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Southern Sudan needs help to avoid war, aid agencies say

Southern Sudanese wait for rations of food airdropped from the United Nations World Food Programme in early November.
Southern Sudanese wait for rations of food airdropped from the United Nations World Food Programme in early November.
  • Aid groups: Peace deal signed in 2005 "on the brink of collapse"
  • Aid groups: About 2,500 people killed, 350,000 fled in southern Sudan last year
  • U.N.: More people killed in southern Sudan in 2009 than in Darfur
  • Report: Protecting civilians should be core priority for U.N. peacekeepers

(CNN) -- Major conflict could return to southern parts of Sudan unless international action bolsters a faltering peace accord, ten aid agencies said in a report released Thursday.

A resumption of conflict between north and south in Sudan, meanwhile, would make a sustainable peace impossible in Darfur, a region of western Sudan that has been the scene of what the U.S. calls genocide, the aid groups said.

"It is not yet too late to avert disaster, but the next 12 months are a crossroads for Africa's largest country, " said Maya Mailer, policy advisor for Oxfam International and the report's co-author.

The warnings were underscored by news Thursday of a clash that killed scores in Southern Sudan, the latest instance of tribal violence among southerners that has alarmed the United Nations.

Locals said fierce fighting in Warap State, one of the most remote regions of the south, killed 140 people, wounded 90, and led to the theft of tens of thousands of cattle early this month or in late December, the United Nations said.

"The human toll is massive -- hundreds if not thousands displaced. The death toll is massive," said Lisa Grande, a top U.N. humanitarian official in Southern Sudan. "These attacks are a matter of great concern."

Video: Concerns over Sudan grow
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  • Darfur
  • United Nations

Resurgent tribal violence in the south also concerned the 10 aid groups. They released their report, "Rescuing the Peace in Southern Sudan," two days before the fifth anniversary of a 2005 peace deal that ended a grinding war between the Sudanese government and southern rebels in the Sudan People's Liberation Movement.

They said that peace deal is "on the brink of collapse."

That war pitted a northern government of Arab Muslims against southern blacks who follow Christianity and traditional African religions. It killed 2 million people and forced several million others from their homes.

The peace deal conferred limited autonomy on southern Sudan and ended one of Africa's longest and deadliest wars even as a separate conflict that erupted in 2003 raged in Darfur, killing roughly 200,000, the United Nations says.

Despite the peace deal, violence in the south increased last year, Mailer said, and it could escalate further to become one of the biggest emergencies in Africa this year.

About 2,500 people were killed and 350,000 fled their homes in southern Sudan last year, the aid agencies said. Many died in tribal violence between southerners. Outside countries have ignored the problem and have not provided sufficient help, the agencies said.

The United Nations says more people have been killed in southern Sudan in 2009 than in Darfur, where a separate conflict drew international attention, prompted charges of genocide and led the International Criminal Court to indict the Sudanese president, Omar Hassan al-Bashir, for war crimes.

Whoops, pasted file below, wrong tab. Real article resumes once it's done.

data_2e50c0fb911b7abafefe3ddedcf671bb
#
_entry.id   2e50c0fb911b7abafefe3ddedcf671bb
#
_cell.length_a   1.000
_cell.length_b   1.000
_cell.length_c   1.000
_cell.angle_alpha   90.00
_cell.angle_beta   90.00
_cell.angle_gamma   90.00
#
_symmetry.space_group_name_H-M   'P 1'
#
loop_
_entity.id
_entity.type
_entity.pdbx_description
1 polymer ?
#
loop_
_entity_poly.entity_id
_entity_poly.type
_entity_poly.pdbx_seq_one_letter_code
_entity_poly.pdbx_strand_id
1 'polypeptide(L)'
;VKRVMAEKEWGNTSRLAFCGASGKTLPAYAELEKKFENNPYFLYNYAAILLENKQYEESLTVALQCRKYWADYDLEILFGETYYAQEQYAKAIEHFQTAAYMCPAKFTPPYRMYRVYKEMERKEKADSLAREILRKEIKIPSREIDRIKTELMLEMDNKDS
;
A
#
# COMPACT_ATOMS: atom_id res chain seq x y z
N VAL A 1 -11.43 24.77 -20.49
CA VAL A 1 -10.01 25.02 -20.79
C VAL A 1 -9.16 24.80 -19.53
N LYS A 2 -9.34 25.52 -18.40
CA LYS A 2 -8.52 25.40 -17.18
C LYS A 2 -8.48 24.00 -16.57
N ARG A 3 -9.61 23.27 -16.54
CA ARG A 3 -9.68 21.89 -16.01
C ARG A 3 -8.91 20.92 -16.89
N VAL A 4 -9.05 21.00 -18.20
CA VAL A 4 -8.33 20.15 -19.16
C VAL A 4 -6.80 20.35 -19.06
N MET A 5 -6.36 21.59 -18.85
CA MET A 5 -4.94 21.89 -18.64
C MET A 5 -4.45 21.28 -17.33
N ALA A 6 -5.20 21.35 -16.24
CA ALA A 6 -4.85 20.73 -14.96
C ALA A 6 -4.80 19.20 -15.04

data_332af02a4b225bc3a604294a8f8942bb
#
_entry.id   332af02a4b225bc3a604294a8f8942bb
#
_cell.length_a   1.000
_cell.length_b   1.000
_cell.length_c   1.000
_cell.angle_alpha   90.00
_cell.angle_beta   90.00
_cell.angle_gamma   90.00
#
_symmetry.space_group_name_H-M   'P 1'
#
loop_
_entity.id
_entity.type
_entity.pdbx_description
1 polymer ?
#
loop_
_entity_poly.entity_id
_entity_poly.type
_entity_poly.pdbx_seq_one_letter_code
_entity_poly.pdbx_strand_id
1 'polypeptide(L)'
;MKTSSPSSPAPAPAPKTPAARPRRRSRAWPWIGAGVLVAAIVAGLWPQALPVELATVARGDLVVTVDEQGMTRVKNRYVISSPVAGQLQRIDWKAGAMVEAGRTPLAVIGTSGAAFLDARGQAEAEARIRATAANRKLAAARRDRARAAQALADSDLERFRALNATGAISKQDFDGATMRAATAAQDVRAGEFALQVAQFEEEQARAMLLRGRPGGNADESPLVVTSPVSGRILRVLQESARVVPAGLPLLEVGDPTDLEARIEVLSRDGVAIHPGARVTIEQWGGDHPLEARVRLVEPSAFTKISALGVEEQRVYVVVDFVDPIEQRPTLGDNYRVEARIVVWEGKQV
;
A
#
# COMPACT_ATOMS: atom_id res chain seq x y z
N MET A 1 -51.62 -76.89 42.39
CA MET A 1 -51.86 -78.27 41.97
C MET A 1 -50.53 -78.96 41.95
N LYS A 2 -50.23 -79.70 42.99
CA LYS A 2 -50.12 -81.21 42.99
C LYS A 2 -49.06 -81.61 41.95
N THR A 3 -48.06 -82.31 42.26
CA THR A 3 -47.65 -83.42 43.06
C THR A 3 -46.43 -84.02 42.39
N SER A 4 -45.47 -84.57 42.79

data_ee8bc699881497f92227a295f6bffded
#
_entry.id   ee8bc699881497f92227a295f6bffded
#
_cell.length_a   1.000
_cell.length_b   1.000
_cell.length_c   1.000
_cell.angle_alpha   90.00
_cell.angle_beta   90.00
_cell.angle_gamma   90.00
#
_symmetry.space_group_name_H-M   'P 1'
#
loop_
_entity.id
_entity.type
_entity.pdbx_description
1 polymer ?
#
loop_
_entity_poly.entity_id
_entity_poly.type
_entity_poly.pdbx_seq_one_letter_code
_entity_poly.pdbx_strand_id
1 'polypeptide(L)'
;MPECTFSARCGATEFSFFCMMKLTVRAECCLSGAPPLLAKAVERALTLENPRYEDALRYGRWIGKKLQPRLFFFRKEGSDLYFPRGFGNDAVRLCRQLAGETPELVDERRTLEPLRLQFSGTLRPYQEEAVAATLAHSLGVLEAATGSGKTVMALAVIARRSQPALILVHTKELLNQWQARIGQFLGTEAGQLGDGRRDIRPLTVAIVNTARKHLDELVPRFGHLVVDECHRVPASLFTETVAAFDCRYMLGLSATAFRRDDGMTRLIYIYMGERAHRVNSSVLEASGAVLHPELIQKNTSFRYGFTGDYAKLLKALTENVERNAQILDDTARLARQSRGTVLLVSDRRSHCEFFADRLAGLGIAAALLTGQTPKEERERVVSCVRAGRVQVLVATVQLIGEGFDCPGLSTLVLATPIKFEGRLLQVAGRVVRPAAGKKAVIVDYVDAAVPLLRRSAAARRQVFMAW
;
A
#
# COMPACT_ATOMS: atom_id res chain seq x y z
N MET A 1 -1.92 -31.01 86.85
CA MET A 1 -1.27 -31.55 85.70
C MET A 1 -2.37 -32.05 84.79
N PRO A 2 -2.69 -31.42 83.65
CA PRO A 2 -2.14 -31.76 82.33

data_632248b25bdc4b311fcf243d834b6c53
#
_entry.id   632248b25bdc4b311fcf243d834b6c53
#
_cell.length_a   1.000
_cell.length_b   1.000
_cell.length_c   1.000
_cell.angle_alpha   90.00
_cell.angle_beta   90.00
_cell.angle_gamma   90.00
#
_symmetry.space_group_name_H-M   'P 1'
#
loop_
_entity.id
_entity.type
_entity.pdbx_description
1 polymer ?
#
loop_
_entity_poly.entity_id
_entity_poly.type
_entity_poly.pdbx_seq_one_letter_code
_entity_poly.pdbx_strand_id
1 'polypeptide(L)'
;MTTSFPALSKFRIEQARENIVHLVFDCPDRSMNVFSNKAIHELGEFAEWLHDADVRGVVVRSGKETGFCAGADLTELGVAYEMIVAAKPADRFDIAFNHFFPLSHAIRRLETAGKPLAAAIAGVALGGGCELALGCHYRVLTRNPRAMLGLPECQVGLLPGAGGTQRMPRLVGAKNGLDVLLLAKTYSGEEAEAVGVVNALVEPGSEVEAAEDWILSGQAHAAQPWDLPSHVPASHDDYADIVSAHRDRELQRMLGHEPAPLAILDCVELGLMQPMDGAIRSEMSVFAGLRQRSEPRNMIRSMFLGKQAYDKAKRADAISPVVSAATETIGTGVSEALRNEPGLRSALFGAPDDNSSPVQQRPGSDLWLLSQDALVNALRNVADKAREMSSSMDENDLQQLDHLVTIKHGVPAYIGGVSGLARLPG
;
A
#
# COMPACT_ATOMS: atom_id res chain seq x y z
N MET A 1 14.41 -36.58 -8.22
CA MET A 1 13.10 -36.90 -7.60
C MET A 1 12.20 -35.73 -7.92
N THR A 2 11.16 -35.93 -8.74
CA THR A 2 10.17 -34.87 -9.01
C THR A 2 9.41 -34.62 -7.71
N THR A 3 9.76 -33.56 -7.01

Some southerners blame their former enemies in the north for instigating violence in the south. As the south plans to participate in national elections in April, many southerners say the north has hindered access to registration materials, logistical support and voter education, the United Nations said.

The north denies those charges, but they're among the reasons that analysts worry about an outbreak of north-south violence in a region already buckling under the weight of corruption, cattle rustling and revenge attacks.

Sudan needs diplomatic involvement from neighboring countries and the international community to help secure the 2005 peace agreement, said Paul Valentin, international director of Christian Aid, one of the agencies that produced the report.

"A return to war is by no means inevitable, but it depends whether the world heeds the warning signs of the past year and has the political will to save the peace," Valentin added.

Other agencies that produced the report include the International Rescue Committee, Save the Children and World Vision.

The report urges the U.N. Security Council to ensure that protecting civilians becomes a core priority for a peacekeeping force in Sudan.

The agencies also called on the international community to mediate between the northern and southern parties before the national elections -- the country's first multi-party elections in 24 years -- and before a referendum on independence, which is scheduled for early next year.

Southern Sudan is roughly the size of Texas but has only 30 miles of paved roads and few health facilities. It is so underdeveloped that the U.N. says a 15-year-old girl in the south is more likely to die in childbirth than finish school.

"After five years of peace, southern Sudan remains one of the poorest regions on earth. People hoped the peace would bring economic benefits and development, but this has happened far too slowly and in some areas not at all," said Francisco Roque, country director of Save the Children in South Sudan.

"We are very worried about children who seem to be increasingly targeted in attacks on villages," he said. "International donors and the government must urgently improve aid to these areas."